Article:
When weak muscles result in fatigue, gas distention, constipation, and perhaps inability to pass urine without a catheter, the taking of potassium chloride tablets has proved especially advantageous. Most people, however, can obtain ample potassium from fruits and vegetables, particularly cooked green leafy ones, and by avoiding refined foods.
A lack of vitamin E is a frequent but rarely recognized cause of muscle weakness. In the same way that red blood cells break down when essential fats forming the cell structure are harmed by oxygen in the absence of this vitamin, so are muscle cells destroyed throughout the body. The muscles are left damaged and scarred, particularly in adults who do not absorb fats readily. The nuclei of muscle cells and the enzymes needed for muscular contractions cannot be formed without vitamin E. Its lack tremendously increases the need for oxygen in muscle tissue, inhibits the utilization of several amino acids, and allows phosphorus to be lost in the urine and many B vitamins to be destroyed by rancidity, all of which interfere with the function and repair of muscles. Furthermore, enzymes that break down dead muscle cells may increase as much as 6,000 per cent when vitamin E is under supplied; and the calcium content of vitamin-E deficient muscles increases so tremendously that calcium is deposited in them.
Muscular weakness in pregnant women caused by a vitamin-E deficiency--frequently induced by iron supplements--often makes their deliveries difficult by decreasing enzymes needed for muscle contraction. When 400 milligrams of vitamin E were given daily to 112 persons with muscular weakness, pain, stiffness, wrinkled skin, and lack of elasticity in their muscles, marked improvement was made by elderly and young alike; and those who had suffered from many of these abnormalities for years recovered almost as quickly as did others who had been ill only a short time.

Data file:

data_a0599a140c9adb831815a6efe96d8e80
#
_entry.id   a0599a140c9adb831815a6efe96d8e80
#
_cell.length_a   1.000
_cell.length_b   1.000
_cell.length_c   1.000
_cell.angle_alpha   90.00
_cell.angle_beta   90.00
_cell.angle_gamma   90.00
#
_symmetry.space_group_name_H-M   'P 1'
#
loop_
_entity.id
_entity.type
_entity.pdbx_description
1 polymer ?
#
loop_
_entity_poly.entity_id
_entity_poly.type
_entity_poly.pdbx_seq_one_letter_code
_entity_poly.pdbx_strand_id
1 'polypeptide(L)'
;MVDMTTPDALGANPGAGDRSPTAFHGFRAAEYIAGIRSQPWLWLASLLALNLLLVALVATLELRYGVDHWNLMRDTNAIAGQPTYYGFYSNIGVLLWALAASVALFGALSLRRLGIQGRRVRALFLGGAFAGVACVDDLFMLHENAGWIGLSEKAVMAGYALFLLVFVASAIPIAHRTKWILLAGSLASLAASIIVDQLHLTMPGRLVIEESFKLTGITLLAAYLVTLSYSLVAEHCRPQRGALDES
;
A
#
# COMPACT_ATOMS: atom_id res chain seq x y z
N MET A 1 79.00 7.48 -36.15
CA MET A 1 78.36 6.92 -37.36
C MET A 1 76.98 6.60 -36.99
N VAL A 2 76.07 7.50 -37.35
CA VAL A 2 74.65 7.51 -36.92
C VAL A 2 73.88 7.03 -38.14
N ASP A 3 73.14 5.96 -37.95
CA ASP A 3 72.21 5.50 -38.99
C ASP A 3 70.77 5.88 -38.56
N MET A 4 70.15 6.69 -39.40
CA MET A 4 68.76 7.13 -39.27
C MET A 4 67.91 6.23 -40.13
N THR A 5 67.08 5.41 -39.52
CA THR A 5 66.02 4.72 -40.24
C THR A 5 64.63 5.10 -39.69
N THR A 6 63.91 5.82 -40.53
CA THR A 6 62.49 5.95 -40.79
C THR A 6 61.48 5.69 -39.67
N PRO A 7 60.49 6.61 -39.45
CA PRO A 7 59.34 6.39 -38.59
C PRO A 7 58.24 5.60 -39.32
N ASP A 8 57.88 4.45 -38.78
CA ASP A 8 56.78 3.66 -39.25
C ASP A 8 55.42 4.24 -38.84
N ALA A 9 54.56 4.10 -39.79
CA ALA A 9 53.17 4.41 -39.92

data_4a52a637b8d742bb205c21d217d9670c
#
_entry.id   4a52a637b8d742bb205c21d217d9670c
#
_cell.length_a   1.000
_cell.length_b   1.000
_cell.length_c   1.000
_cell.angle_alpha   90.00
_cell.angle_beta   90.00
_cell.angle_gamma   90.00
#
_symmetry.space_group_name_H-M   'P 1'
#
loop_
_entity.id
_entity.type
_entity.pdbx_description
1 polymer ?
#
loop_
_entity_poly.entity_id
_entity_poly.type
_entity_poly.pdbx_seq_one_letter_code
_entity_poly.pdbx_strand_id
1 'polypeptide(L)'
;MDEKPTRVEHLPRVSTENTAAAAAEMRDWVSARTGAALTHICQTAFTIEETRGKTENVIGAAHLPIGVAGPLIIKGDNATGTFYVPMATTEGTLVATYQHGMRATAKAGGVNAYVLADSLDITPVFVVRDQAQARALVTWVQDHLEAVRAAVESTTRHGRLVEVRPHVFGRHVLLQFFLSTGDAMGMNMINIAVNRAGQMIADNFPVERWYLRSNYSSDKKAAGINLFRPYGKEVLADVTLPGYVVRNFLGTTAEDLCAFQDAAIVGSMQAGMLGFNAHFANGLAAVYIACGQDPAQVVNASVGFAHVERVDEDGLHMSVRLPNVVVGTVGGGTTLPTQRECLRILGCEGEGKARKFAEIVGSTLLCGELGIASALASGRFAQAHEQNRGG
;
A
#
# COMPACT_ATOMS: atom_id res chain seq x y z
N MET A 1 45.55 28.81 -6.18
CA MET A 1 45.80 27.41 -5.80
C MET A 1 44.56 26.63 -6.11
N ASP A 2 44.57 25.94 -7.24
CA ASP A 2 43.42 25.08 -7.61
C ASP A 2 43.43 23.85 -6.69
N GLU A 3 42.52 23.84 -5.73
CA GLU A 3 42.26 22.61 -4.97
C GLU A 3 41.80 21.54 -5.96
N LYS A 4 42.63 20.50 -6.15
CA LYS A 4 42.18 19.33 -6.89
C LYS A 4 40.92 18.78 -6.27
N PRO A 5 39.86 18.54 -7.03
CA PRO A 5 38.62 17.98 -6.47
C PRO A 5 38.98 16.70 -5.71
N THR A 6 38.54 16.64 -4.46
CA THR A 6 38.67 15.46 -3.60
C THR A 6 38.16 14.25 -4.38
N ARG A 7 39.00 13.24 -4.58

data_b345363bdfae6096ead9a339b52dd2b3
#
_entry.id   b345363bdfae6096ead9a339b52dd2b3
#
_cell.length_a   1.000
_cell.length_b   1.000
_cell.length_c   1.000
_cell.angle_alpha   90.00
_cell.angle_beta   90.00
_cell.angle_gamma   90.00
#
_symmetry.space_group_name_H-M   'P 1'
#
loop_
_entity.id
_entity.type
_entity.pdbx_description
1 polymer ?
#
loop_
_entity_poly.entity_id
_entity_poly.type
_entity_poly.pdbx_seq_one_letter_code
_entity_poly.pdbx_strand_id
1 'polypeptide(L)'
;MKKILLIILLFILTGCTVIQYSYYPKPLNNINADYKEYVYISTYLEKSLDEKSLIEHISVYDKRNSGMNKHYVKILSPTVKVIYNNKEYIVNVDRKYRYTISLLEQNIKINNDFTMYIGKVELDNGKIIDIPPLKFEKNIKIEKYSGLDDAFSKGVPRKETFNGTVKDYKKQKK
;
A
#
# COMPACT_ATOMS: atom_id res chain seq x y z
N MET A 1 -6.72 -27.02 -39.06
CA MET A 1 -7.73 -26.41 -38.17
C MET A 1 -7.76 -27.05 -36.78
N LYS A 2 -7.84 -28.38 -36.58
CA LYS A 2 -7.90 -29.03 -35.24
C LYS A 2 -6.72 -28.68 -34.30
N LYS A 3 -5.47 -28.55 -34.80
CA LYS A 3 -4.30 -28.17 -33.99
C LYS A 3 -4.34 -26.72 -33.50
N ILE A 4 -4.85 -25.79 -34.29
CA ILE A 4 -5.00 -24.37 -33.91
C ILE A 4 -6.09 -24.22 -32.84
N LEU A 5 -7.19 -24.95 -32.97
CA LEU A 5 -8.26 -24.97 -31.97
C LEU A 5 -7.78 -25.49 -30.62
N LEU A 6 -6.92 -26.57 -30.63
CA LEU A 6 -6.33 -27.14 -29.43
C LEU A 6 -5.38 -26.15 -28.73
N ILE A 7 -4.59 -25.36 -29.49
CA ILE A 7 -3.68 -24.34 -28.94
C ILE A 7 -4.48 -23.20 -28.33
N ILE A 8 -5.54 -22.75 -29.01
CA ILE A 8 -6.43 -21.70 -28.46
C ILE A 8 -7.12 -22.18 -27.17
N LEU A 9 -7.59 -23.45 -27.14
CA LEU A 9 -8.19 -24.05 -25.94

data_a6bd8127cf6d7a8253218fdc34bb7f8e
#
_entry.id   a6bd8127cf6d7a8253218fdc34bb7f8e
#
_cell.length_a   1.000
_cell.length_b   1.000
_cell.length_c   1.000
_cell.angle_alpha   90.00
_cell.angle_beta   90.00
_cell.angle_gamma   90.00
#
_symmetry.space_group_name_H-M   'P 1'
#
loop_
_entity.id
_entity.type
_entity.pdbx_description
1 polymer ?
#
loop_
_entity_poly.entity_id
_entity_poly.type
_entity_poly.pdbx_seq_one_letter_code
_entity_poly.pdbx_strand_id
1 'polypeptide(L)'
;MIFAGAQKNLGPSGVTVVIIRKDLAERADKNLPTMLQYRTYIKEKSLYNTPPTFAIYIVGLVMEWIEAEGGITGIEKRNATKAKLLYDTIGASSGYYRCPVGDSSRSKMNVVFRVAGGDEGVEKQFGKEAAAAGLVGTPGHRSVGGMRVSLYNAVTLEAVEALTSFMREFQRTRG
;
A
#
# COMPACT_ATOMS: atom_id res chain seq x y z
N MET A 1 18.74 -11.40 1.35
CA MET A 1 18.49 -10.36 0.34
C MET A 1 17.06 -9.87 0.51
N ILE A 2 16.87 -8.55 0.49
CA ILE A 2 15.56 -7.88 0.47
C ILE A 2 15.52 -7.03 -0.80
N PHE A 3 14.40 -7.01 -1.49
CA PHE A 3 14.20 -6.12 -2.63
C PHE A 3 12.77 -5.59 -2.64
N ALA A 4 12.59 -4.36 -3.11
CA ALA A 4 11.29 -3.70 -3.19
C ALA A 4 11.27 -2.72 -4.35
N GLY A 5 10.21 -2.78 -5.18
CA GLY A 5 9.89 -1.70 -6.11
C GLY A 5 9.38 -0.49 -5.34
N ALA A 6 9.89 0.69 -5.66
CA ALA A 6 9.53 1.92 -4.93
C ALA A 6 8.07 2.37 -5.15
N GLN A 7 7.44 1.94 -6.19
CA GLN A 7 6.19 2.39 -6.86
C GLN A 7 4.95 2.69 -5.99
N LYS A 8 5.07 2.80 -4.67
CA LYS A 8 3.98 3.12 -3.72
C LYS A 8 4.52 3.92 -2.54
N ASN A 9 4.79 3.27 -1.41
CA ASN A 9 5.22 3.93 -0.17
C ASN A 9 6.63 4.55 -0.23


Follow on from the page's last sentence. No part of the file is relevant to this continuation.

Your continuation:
The most spectacular improvement in muscle strength I have seen occurred when 100 to 300 units of vitamin E were given daily to babies slow in holding up their heads, sitting erect, crawling, or walking. Often within a week their muscles became firm, and the child was looking about, sitting up, or crawling or walking normally. Repeatedly mothers of these children have told me their pediatricians have claimed that vitamin E was dangerous.
Johns Hopkins physicians have given massive doses of this vitamin to children with excellent results and could observe no toxic effects. Mongoloid and mentally retarded children have received up to 3,000 units daily for years with amazingly beneficial results in some cases; and equally huge amounts have corrected such muscle problems as crossed eyes and been given to volunteers with no sign of toxicity. Many outstanding physicians believe that all bottle-fed infants should be given approximately 30 units of vitamin E daily; and that a vitamin-E deficiency can be suspected in any baby unable to sit up well when three months old.
About The Author
David Crawford is the CEO and owner of a Male Enhancement Products company known as Male Enhancement Group which is dedicated to researching and comparing male enhancement products in order to determine which male enhancement product is safer and more effective than other products on the market. Copyright 2009 David Crawford of Male Enhancement Pills This article may be freely distributed if this resource box stays attached.